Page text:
Working with A-list penman John Logan (Gladiator; The Aviator; Skyfall) and first-timer Dante Harper and a visionary tech team that craft some flawless deep space imagery, Ridley Scott essentially offers up the big-screen equivalent of an aging rock band’s mega-concert - a repackaged mix of the ‘Greatest Hits’ moments the fans came for intermingled with new stuff of interest to the band, but no one else. This leaves Alien: Covenant a frustratingly flawed, uneven work that rolls and pitches like a commercial space vessel navigating a solar storm. It is at times a thrilling, stomach-churning journey, but one that leaves those on board wondering if the disorientation and down time was worth the investment.

Tuesday
Oct182016

CURSE OF THE MAN WHO SEES UFOS

Featuring: Christo Roppolo, Dennis Deakin, Laurence Cefalu, Steve Cefalu, Jim Culcasi and Gregg Maldanado.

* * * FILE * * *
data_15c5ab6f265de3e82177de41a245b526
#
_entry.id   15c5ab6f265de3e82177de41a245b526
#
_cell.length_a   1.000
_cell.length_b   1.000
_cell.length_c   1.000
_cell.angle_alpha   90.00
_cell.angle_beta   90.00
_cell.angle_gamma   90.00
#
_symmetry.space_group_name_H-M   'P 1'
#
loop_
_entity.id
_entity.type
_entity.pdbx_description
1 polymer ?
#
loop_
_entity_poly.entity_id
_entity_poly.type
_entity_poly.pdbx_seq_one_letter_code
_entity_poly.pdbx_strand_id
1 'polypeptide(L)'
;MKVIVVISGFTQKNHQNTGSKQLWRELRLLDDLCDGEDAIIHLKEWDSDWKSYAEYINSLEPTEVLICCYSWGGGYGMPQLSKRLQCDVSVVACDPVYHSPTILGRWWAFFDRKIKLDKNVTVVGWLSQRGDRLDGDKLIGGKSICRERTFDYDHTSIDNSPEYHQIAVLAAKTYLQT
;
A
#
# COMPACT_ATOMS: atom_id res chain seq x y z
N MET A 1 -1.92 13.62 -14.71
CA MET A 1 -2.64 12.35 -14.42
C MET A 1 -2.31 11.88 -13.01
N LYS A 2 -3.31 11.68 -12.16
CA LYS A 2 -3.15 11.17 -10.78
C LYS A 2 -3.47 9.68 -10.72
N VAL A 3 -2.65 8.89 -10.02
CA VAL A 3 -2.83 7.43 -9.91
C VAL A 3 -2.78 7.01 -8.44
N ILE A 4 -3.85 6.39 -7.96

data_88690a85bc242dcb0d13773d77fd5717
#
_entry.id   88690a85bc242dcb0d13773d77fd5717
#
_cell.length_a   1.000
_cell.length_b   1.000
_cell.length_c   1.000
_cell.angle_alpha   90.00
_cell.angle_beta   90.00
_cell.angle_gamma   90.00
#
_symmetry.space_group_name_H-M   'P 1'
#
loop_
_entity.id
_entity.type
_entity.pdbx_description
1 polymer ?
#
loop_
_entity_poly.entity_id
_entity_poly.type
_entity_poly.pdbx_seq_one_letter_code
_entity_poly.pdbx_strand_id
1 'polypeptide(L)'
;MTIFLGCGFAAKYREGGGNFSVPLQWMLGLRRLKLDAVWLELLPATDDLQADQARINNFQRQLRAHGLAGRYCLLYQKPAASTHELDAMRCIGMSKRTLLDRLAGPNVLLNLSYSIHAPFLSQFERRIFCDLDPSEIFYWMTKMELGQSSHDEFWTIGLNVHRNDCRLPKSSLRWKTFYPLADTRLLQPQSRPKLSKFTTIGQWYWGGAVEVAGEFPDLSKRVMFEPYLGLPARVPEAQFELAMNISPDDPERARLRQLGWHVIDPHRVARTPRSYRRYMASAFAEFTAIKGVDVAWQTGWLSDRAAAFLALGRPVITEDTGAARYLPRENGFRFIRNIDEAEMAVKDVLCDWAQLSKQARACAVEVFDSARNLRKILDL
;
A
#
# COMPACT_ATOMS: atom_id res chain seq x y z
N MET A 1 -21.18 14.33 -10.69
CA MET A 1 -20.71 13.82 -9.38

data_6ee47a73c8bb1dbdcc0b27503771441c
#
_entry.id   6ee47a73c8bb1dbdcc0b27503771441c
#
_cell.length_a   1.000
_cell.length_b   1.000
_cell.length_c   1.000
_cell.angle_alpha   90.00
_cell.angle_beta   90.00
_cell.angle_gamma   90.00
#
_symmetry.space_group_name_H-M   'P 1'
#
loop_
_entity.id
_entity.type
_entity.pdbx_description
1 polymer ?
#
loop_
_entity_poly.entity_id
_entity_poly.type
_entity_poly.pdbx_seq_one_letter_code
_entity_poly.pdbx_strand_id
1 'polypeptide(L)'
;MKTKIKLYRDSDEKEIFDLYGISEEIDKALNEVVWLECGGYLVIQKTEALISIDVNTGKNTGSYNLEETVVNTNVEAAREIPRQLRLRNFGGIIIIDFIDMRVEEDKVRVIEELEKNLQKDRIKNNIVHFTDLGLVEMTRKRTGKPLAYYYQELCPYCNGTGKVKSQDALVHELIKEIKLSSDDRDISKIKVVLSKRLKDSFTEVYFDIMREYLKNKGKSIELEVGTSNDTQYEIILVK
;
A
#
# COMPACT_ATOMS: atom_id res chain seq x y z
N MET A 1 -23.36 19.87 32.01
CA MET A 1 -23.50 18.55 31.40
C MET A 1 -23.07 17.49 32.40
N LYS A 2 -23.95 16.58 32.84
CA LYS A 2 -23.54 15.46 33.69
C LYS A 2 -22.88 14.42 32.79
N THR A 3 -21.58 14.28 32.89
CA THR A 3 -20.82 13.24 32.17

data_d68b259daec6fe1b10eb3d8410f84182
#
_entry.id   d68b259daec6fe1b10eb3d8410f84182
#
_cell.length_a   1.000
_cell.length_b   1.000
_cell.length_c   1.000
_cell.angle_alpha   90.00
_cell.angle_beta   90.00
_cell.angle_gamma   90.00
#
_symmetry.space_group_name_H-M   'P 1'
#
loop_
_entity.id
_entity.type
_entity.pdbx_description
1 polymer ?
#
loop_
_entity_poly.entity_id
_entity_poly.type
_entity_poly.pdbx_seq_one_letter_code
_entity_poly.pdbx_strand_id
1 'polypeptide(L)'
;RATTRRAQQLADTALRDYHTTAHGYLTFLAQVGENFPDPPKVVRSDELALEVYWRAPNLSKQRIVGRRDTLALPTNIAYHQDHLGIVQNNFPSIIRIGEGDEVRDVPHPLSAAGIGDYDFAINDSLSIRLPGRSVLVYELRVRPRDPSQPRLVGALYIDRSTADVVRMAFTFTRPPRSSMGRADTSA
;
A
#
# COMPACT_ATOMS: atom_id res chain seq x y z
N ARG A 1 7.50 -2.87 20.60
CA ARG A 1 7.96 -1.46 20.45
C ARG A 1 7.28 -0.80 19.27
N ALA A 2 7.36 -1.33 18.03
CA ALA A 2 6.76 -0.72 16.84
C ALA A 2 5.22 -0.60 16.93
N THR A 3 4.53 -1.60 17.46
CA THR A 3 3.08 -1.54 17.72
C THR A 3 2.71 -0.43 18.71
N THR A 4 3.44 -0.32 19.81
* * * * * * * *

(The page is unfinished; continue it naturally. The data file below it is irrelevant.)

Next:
Director: Justin Gaar

Rating: 4/5

Despite a title that vividly conjures a 50’s B-movie aesthetic, Justin Gaar’s documentary feature provides a great deal more than the thrilling, occasionally giggly charms of an old-school alien invasion pic (though it supplies a little bit of that, too). Dissecting an ageing, eccentric UFOlogist’s obsession with lights in the sky along California’s central coast, Curse of The Man Who Sees UFOs deftly combines the joyous ‘I Want to Believe’ ethos of fan-favourite X-Files episodes with an unexpected and ingratiatingly warm human insight.